Wed, Feb 20, 2019 - Page 3 News List

Taipei mayor considering forming new political party

MONKEY’S BOTTOM:The results of the local elections in November last year showed that the public dislikes the DPP, but people do not like the KMT either, Ko Wen-je said

By Lee I-chia  /  Staff reporter

Taipei Mayor Ko Wen-je talks to reporters in Taipei yesterday about his previous criticism of the Democratic Progressive Party.

Photo: Liao Chen-huei, Taipei Times

Taipei Mayor Ko Wen-je (柯文哲) on Monday said that he is considering the possibility of forming a new political party that would “put the people’s well-being first” in a way that the Democratic Progressive Party (DPP) and Chinese Nationalist Party (KMT) have failed to do.

Ko made the remarks in a TV interview with talk show host Liu Pao-chieh (劉寶傑) at 11pm on Monday night.

Rumors have been spreading for several months that Ko would form a new political party, so Liu asked him about the issue, as well as whether he intends to run in next year’s presidential election.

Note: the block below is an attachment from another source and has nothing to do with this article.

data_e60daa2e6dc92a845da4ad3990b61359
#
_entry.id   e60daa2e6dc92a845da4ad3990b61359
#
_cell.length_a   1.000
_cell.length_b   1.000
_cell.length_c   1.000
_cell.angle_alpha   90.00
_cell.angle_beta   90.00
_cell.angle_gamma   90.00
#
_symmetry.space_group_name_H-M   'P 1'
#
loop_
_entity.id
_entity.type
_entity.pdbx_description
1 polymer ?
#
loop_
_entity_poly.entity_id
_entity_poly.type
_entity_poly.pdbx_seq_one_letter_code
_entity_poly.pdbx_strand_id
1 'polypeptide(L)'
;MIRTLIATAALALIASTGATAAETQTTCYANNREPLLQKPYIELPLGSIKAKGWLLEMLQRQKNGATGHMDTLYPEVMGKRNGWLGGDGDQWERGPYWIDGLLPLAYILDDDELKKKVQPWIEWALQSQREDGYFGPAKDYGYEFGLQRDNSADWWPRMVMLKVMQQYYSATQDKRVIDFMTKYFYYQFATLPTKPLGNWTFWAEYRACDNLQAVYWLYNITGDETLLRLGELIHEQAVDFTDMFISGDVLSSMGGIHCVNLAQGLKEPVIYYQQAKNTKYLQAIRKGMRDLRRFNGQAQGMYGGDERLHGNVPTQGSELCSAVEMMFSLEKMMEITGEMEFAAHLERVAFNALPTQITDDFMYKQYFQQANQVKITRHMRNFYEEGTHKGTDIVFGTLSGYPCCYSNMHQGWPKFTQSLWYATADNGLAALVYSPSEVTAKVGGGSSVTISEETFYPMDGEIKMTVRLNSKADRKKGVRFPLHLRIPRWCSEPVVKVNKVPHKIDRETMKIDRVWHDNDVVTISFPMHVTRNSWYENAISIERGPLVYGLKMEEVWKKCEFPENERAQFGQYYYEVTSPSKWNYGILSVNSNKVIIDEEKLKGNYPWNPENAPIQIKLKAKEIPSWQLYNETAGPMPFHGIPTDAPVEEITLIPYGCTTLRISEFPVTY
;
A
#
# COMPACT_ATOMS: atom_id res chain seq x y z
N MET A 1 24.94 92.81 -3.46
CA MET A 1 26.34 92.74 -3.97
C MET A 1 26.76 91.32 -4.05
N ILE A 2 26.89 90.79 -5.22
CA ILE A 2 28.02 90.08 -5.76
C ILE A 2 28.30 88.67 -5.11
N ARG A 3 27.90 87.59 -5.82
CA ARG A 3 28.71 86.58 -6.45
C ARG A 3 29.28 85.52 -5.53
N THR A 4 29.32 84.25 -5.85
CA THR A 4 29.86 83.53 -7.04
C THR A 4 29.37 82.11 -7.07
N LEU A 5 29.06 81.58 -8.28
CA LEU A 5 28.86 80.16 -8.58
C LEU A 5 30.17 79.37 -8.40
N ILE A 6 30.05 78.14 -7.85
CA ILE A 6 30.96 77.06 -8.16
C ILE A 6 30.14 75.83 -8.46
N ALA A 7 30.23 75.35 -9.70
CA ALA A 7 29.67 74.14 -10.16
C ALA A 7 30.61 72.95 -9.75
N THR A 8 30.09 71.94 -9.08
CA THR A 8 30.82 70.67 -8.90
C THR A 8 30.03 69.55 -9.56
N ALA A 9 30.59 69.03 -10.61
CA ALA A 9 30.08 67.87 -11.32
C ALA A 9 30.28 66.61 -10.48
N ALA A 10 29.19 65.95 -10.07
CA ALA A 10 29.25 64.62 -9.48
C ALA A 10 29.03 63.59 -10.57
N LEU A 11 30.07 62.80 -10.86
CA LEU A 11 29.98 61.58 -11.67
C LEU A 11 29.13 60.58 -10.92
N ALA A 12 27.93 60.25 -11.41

Ko said that he has not made a decision yet regarding the presidential election and remained elusive when asked whether a planned visit to Israel next month was related to his plans to run for president, saying only that he was “doing what needed to be done.”

“I am thinking about what is best for the country, because why should I form a new political party if it does no good for Taiwan? Taiwan does not need another KMT or DPP,” he said.

A party should “put the country’s interests above politics, factionalism or personal interests,” which is important to benefit the nation’s development in the long term, he added.

“I am not kidding when I say I am still thinking about it, I am really still thinking about this question,” Ko said.

When Liu asked about a recent poll that showed the DPP received less recognition for being honest and upright than the KMT, Ko said that the results of the nine-in-one elections last year showed that the public dislike the DPP, but people do not like the KMT either, so if people feel like the “old KMT is back,” it will be “game over” for the two-party system.

Using a metaphor that a monkey’s red bottom can only be seen when it climbs up a tree, but remains unseen when it sits on the ground, Ko said that the KMT and the DPP are put into the spotlight only when they are the ruling party, but it does not mean they have fundamentally changed.

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